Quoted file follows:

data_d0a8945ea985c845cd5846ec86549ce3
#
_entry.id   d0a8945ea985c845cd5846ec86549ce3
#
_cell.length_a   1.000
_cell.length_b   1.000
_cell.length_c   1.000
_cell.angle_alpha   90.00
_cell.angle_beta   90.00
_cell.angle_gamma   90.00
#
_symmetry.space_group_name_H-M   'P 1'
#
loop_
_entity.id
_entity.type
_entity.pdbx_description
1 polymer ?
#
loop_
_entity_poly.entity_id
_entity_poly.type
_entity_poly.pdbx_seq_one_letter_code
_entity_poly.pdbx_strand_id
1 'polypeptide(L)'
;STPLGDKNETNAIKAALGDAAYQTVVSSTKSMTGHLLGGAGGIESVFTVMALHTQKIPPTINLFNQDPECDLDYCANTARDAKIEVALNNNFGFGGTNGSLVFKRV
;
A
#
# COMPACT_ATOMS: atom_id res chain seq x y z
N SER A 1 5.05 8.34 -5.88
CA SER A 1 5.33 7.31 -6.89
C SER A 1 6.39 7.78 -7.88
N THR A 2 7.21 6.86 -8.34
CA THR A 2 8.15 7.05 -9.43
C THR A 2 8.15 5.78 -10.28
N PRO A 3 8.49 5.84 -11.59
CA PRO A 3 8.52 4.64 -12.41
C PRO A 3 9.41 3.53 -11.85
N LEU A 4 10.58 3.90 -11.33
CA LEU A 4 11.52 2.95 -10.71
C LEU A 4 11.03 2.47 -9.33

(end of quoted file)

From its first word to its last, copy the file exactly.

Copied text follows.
data_d0a8945ea985c845cd5846ec86549ce3
#
_entry.id   d0a8945ea985c845cd5846ec86549ce3
#
_cell.length_a   1.000
_cell.length_b   1.000
_cell.length_c   1.000
_cell.angle_alpha   90.00
_cell.angle_beta   90.00
_cell.angle_gamma   90.00
#
_symmetry.space_group_name_H-M   'P 1'
#
loop_
_entity.id
_entity.type
_entity.pdbx_description
1 polymer ?
#
loop_
_entity_poly.entity_id
_entity_poly.type
_entity_poly.pdbx_seq_one_letter_code
_entity_poly.pdbx_strand_id
1 'polypeptide(L)'
;STPLGDKNETNAIKAALGDAAYQTVVSSTKSMTGHLLGGAGGIESVFTVMALHTQKIPPTINLFNQDPECDLDYCANTARDAKIEVALNNNFGFGGTNGSLVFKRV
;
A
#
# COMPACT_ATOMS: atom_id res chain seq x y z
N SER A 1 5.05 8.34 -5.88
CA SER A 1 5.33 7.31 -6.89
C SER A 1 6.39 7.78 -7.88
N THR A 2 7.21 6.86 -8.34
CA THR A 2 8.15 7.05 -9.43
C THR A 2 8.15 5.78 -10.28
N PRO A 3 8.49 5.84 -11.59
CA PRO A 3 8.52 4.64 -12.41
C PRO A 3 9.41 3.53 -11.85
N LEU A 4 10.58 3.90 -11.33
CA LEU A 4 11.52 2.95 -10.71
C LEU A 4 11.03 2.47 -9.33